In an action to recover damages for personal injuries, the defendants appeal, as limited by their brief, from so much of an order of the Supreme Court, Queens County (Mayersohn, J.), dated May 22, 2009, as denied those branches of their motion which were to compel the plaintiff to provide authorizations for the release of certain medical records and for leave to extend their time to file a motion for summary judgment.
Published by New York State Law Reporting Bureau pursuant to Judiciary Law § 431.
This opinion is uncorrected and subject to revision before publication in the Official Reports.
WILLIAM F. MASTRO, J.P., MARK C. DILLON, THOMAS A. DICKERSON, ARIEL E. BELEN and PLUMMER E. LOTT, JJ.
ORDERED that the order is reversed insofar as appealed from, on the facts and in the exercise of discretion, with costs, and those branches of the defendants' motion which were to compel the plaintiff to provide authorizations for the release of his medical records pertaining to his diabetes and for leave to extend their time to file a motion for summary judgment are granted.
"It is well settled that a party must provide duly executed and acknowledged written authorizations for the release of pertinent medical records under the liberal discovery provisions of the CPLR... when that party has waived the physician-patient privilege by affirmatively putting his or her physical or mental condition in issue" (Cynthia B. v New Rochelle Hosp. Med. Ctr., 60 NY2d 452, 456-457; see Dillenbeck v Hess, 73 NY2d 278; Avila v 106 Corona Realty Corp., 300 AD2d 266, 267). Here, the plaintiff affirmatively placed his entire medical condition in controversy through the broad allegations of physical injury and mental anguish contained in his bill of particulars (see Diamond v Ross Orthopedic Group, P.C., 41 AD3d 768, 769; Avila v 106 Corona Realty Corp., 300 AD2d at 267; St. Clare v Cattani, 128 AD2d 766). In addition, the nature and severity of the plaintiff's previous medical condition is material and necessary to the issue of damages, if any, recoverable for a claimed loss of enjoyment of life due to his current injuries (see Orlando v Richmond Precast, Inc., 53 AD3d 534; Weber v Ryder TRS, Inc., 49 AD3d 865; Diamond v Ross Orthopedic Group, P.C., 41 AD3d at 769). Accordingly, that branch of the defendants' motion which was to compel the plaintiff to provide authorizations for the release of his medical records pertaining to his diabetes should have been granted.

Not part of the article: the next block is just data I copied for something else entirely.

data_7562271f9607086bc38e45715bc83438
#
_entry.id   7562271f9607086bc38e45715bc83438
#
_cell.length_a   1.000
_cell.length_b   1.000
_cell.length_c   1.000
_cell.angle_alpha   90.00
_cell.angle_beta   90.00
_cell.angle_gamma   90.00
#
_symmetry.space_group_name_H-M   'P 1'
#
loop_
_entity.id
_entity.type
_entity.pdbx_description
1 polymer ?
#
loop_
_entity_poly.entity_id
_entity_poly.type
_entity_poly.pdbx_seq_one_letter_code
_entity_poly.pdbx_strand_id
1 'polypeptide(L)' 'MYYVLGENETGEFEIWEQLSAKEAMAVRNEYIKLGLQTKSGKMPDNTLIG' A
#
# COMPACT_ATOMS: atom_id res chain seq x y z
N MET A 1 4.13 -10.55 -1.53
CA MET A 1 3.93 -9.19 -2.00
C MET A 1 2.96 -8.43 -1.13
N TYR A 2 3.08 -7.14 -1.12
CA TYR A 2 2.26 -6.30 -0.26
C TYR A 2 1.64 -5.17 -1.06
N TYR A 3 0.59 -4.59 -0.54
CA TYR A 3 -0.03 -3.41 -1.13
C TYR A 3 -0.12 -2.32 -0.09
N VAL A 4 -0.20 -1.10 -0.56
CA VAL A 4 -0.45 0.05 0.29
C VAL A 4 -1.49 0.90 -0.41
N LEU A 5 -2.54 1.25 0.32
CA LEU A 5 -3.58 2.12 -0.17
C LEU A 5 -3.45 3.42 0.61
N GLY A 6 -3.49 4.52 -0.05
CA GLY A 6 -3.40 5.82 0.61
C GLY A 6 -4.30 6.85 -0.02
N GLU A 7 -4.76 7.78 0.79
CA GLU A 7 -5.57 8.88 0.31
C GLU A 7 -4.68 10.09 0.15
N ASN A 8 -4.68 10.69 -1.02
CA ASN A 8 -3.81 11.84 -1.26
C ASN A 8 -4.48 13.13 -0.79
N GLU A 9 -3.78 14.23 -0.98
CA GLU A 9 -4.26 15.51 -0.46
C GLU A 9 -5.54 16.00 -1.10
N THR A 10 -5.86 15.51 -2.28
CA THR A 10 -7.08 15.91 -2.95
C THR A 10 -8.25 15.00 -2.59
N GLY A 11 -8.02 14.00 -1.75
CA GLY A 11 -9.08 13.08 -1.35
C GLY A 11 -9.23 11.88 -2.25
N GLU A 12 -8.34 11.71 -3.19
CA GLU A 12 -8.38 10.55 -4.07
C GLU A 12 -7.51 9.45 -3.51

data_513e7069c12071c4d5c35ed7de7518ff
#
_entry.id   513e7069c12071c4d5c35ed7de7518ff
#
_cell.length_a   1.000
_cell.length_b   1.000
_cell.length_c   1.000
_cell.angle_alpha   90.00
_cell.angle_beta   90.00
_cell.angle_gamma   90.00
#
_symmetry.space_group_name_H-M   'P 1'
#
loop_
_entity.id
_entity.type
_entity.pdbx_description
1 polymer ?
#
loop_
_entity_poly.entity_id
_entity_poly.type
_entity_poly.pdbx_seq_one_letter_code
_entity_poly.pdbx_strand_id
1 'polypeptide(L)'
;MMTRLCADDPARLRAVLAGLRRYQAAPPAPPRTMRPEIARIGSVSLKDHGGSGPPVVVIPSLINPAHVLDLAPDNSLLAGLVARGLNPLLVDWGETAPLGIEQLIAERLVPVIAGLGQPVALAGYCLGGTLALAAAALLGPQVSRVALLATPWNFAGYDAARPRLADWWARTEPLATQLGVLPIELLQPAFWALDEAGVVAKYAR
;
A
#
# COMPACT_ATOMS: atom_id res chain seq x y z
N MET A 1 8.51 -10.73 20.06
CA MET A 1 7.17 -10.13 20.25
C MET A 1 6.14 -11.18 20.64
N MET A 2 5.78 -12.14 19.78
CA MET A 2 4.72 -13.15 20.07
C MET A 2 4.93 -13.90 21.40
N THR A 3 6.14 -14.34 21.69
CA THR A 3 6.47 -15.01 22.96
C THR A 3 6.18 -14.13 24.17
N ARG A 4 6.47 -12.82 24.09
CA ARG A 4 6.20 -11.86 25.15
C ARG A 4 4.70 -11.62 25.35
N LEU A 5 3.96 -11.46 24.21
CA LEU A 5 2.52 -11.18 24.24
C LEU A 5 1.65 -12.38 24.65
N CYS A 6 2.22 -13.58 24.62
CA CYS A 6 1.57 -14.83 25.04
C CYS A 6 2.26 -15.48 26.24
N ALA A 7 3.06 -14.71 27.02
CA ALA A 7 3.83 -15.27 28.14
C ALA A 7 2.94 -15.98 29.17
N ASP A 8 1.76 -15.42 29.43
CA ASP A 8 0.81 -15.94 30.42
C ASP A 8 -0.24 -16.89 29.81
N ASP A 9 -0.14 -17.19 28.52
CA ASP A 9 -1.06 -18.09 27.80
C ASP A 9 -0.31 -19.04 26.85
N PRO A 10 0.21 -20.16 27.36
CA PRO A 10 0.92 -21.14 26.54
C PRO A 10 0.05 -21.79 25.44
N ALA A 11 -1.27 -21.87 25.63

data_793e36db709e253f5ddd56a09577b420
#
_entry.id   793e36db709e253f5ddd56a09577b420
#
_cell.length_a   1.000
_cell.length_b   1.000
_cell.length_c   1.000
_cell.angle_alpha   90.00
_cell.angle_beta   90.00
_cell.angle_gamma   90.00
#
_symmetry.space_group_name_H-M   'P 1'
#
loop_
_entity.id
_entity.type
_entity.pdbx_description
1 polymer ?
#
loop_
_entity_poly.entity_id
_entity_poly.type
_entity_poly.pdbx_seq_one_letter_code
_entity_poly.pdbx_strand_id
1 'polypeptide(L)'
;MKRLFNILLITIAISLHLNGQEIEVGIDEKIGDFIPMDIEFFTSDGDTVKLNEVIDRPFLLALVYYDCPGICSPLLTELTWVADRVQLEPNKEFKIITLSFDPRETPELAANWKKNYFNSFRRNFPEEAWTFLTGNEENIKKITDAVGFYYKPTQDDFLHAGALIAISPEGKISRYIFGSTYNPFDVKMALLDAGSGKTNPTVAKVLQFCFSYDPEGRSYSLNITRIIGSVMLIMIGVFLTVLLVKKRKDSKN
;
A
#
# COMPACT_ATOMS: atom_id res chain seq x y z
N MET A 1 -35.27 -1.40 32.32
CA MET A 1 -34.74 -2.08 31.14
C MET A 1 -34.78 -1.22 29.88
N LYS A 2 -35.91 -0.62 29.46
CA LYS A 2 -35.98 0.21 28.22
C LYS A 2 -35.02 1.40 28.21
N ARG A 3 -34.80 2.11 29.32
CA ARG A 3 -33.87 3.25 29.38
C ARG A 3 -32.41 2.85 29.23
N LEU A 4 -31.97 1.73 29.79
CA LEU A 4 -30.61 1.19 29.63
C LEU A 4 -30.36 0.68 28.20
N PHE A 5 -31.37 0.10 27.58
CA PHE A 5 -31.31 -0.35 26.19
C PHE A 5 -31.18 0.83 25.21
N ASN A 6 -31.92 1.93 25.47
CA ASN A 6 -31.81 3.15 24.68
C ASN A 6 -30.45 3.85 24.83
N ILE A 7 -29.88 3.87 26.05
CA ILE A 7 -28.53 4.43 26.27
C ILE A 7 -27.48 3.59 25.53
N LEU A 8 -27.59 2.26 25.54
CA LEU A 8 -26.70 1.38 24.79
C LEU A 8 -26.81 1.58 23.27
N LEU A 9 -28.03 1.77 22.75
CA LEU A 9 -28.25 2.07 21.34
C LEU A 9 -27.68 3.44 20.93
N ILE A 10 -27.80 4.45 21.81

The defendants established good cause in support of that branch of their motion which was for leave to extend their time to move for summary judgment until 120 days after receipt of all outstanding discovery, since there was significant discovery outstanding at the time the note of issue was filed (see Gonzalez v 98 Mag Leasing Corp., 95 NY2d 124; Jones v Grand Opal Constr. Corp., 64 AD3d 543; Sclafani v Washington Mut., 36 AD3d 682; Herrera v Felice Realty Corp., 22 AD3d 723, 724). Therefore, that branch of their motion should have been granted.
MASTRO, J.P., DILLON, DICKERSON, BELEN and LOTT, JJ., concur.
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